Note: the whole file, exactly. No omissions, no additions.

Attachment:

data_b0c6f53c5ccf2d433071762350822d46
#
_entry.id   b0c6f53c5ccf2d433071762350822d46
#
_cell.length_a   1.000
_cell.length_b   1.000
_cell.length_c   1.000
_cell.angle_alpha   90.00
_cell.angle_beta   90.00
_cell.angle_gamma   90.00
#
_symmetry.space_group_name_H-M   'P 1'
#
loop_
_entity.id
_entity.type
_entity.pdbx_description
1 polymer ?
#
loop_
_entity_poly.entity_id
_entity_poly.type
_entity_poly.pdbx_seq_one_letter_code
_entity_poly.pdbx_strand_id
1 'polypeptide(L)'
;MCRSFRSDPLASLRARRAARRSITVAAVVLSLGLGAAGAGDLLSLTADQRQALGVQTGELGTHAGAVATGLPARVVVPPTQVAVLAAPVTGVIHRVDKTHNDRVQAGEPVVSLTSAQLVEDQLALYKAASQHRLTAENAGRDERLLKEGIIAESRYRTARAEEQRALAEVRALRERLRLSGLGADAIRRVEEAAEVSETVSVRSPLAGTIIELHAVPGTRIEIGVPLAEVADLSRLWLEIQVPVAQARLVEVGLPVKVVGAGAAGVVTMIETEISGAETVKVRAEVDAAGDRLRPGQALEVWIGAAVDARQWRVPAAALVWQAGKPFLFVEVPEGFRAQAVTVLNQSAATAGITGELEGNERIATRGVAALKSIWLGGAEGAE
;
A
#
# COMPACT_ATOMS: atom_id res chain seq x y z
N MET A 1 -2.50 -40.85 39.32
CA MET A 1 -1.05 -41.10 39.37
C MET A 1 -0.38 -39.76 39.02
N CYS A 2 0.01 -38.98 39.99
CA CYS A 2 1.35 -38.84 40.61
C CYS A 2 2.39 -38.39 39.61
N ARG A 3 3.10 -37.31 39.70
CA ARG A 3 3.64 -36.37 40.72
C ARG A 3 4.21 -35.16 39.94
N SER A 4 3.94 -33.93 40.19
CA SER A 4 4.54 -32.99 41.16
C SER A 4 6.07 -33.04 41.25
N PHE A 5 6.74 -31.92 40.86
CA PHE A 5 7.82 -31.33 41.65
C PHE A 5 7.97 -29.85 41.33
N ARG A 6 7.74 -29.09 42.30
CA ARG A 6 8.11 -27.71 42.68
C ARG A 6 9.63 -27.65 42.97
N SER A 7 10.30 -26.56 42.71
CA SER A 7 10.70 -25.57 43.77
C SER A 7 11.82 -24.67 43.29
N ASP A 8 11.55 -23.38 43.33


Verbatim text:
data_b0c6f53c5ccf2d433071762350822d46
#
_entry.id   b0c6f53c5ccf2d433071762350822d46
#
_cell.length_a   1.000
_cell.length_b   1.000
_cell.length_c   1.000
_cell.angle_alpha   90.00
_cell.angle_beta   90.00
_cell.angle_gamma   90.00
#
_symmetry.space_group_name_H-M   'P 1'
#
loop_
_entity.id
_entity.type
_entity.pdbx_description
1 polymer ?
#
loop_
_entity_poly.entity_id
_entity_poly.type
_entity_poly.pdbx_seq_one_letter_code
_entity_poly.pdbx_strand_id
1 'polypeptide(L)'
;MCRSFRSDPLASLRARRAARRSITVAAVVLSLGLGAAGAGDLLSLTADQRQALGVQTGELGTHAGAVATGLPARVVVPPTQVAVLAAPVTGVIHRVDKTHNDRVQAGEPVVSLTSAQLVEDQLALYKAASQHRLTAENAGRDERLLKEGIIAESRYRTARAEEQRALAEVRALRERLRLSGLGADAIRRVEEAAEVSETVSVRSPLAGTIIELHAVPGTRIEIGVPLAEVADLSRLWLEIQVPVAQARLVEVGLPVKVVGAGAAGVVTMIETEISGAETVKVRAEVDAAGDRLRPGQALEVWIGAAVDARQWRVPAAALVWQAGKPFLFVEVPEGFRAQAVTVLNQSAATAGITGELEGNERIATRGVAALKSIWLGGAEGAE
;
A
#
# COMPACT_ATOMS: atom_id res chain seq x y z
N MET A 1 -2.50 -40.85 39.32
CA MET A 1 -1.05 -41.10 39.37
C MET A 1 -0.38 -39.76 39.02
N CYS A 2 0.01 -38.98 39.99
CA CYS A 2 1.35 -38.84 40.61
C CYS A 2 2.39 -38.39 39.61
N ARG A 3 3.10 -37.31 39.70
CA ARG A 3 3.64 -36.37 40.72
C ARG A 3 4.21 -35.16 39.94
N SER A 4 3.94 -33.93 40.19
CA SER A 4 4.54 -32.99 41.16
C SER A 4 6.07 -33.04 41.25
N PHE A 5 6.74 -31.92 40.86
CA PHE A 5 7.82 -31.33 41.65
C PHE A 5 7.97 -29.85 41.33
N ARG A 6 7.74 -29.09 42.30
CA ARG A 6 8.11 -27.71 42.68
C ARG A 6 9.63 -27.65 42.97
N SER A 7 10.30 -26.56 42.71
CA SER A 7 10.70 -25.57 43.77
C SER A 7 11.82 -24.67 43.29
N ASP A 8 11.55 -23.38 43.33